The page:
Tips for Construction Project Risk Management Plan

The Importance of Risk Management for Construction Companies 
 
Construction companies often find risk management to be particularly challenging. The construction industry comes with multiple risks, especially when contractors are working on years-long projects. To create an effective risk management plan, you must consider risk factors that could arise before, during, and following the project. However, it is possible for you to forecast risks and costs by creating a risk management plan. Here are some of the things to consider when creating your company's risk management plan. 
 
Understanding Risk Management for Construction Contractors 
 
Risk management in the construction industry involves identifying the risks to your business and evaluating how you can minimize their potential impact. For construction contractors, risk management will involve planning for risks, monitoring them, and controlling their effects if they arise. Creating a risk management plan helps you to conceptualize the risks and how you will address them.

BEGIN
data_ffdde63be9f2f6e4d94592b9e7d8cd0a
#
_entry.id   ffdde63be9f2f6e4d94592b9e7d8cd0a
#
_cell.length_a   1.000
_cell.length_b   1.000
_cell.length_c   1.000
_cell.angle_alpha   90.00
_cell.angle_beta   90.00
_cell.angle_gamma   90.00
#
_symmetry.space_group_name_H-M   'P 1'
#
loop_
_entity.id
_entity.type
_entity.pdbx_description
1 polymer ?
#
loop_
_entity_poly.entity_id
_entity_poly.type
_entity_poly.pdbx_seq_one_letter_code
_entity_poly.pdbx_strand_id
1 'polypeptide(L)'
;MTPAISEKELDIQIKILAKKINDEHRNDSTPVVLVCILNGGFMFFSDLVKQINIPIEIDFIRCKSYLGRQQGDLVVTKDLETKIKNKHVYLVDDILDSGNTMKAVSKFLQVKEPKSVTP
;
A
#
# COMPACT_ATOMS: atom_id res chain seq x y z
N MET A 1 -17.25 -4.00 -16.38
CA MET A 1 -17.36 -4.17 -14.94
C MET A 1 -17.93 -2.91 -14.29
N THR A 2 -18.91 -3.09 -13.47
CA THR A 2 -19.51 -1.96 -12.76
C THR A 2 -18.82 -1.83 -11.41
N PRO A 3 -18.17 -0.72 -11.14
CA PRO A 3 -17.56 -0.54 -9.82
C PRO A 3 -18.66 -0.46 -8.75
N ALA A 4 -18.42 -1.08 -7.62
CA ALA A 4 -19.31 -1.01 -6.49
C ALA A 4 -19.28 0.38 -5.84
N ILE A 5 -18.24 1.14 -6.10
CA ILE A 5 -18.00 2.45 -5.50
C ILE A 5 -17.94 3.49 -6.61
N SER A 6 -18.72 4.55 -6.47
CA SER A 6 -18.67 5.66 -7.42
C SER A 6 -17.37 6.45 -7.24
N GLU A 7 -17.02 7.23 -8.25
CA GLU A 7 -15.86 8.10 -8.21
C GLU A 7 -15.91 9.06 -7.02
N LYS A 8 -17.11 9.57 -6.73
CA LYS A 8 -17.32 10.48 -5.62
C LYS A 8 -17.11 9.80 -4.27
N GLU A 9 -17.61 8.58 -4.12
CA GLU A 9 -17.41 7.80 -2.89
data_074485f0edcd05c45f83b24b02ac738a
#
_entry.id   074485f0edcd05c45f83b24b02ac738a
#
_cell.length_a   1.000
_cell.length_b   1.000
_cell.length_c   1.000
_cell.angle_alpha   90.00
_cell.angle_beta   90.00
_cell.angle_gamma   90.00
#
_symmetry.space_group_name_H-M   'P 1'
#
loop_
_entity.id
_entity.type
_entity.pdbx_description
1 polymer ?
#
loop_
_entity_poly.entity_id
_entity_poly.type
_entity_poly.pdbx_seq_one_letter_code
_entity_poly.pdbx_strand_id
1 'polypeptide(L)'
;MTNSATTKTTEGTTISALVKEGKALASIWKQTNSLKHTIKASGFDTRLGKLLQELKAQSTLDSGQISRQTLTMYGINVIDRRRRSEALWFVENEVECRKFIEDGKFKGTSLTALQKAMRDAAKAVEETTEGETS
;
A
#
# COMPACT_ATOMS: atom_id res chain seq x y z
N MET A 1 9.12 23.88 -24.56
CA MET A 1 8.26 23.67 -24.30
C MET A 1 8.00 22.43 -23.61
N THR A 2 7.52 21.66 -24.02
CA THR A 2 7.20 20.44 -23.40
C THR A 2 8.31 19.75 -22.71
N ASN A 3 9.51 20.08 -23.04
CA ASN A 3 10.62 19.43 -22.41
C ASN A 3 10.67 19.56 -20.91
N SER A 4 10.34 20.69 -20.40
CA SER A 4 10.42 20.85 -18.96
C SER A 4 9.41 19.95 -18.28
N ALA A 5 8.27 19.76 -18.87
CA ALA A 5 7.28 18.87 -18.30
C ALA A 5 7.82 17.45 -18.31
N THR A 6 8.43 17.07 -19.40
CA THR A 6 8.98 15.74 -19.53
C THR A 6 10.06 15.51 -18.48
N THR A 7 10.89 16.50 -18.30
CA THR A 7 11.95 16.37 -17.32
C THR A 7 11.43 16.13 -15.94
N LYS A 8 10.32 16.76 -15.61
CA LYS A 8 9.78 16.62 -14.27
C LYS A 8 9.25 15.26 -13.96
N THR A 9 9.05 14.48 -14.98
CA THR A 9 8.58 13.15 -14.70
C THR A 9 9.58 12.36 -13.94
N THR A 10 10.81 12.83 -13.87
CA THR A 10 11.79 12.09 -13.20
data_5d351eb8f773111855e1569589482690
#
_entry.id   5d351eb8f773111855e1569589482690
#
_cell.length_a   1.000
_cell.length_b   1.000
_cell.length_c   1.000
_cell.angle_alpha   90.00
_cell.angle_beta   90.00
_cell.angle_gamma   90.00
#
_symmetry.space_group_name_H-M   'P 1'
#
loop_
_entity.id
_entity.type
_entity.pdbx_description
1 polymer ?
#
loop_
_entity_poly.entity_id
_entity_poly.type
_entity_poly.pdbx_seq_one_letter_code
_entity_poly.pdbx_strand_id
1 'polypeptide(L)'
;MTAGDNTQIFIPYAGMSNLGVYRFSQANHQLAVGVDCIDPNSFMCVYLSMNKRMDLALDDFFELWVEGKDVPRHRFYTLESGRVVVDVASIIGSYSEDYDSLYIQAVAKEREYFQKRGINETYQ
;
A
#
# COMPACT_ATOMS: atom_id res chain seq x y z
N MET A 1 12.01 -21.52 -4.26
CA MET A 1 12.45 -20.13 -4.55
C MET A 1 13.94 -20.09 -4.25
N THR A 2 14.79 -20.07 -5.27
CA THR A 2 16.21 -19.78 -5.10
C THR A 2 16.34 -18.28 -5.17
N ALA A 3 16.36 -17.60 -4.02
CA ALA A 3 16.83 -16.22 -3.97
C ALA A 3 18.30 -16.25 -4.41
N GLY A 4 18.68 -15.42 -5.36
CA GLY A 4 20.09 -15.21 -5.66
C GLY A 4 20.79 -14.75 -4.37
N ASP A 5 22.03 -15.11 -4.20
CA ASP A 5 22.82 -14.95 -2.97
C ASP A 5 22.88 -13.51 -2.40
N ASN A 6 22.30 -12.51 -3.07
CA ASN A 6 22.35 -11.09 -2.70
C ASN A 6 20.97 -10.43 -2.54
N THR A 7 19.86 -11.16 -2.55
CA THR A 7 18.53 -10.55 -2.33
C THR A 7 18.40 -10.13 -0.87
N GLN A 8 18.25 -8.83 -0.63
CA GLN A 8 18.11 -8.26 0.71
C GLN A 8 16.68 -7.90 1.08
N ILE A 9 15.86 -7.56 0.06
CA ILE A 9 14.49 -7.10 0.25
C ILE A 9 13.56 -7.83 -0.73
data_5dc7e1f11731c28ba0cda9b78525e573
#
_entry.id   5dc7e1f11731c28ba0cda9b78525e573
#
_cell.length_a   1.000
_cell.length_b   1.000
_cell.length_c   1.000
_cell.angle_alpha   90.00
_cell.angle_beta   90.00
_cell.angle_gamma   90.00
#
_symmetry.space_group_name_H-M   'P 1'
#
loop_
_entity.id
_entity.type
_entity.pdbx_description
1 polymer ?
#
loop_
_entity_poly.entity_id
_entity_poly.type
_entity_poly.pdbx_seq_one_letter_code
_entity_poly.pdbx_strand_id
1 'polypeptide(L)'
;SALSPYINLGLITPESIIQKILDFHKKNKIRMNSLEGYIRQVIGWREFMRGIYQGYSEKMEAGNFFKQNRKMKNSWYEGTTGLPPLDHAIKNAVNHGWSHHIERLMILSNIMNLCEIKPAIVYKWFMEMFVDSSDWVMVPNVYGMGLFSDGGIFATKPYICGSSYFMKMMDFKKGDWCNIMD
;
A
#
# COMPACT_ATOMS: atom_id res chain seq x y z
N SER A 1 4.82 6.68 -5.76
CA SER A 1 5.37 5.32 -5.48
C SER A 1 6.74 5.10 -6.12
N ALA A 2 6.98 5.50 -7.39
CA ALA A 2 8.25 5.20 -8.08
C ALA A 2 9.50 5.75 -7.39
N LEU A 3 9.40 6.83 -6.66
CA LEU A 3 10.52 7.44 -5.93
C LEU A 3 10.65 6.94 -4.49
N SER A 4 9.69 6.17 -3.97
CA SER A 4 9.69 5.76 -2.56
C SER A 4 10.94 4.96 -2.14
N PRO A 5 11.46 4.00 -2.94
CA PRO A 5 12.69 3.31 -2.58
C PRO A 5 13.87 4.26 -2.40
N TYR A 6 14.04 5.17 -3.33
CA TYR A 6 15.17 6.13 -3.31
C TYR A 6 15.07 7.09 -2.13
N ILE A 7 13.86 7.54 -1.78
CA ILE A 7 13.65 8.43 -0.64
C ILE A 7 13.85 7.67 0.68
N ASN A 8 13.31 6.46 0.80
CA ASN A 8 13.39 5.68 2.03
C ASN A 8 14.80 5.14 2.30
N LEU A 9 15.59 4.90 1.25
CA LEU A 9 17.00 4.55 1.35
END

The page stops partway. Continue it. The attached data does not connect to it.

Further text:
Common Types of Construction Risks  
 
While there are many risks in the construction industry, the following factors are the most common: 
 
Safety risks - Potential for worksite accidents resulting in liability and workers' comp claims 
• Supply chain risks - Issues that can cause delays in receiving materials and in performance 
• Economic risks - Issues with the economy, inflation, competition, and lack of sales 
• Natural disaster risks - Potential issues caused by hurricanes, earthquakes, floods, tornadoes, and others that could damage the project and make the site inaccessible 
• Legal risks - Potential issues leading to contract disputes 
 
Steps to Manage Risks for Your Projects 
 
You can manage risks by following the steps below. 
 
1. Figure Out Your Risks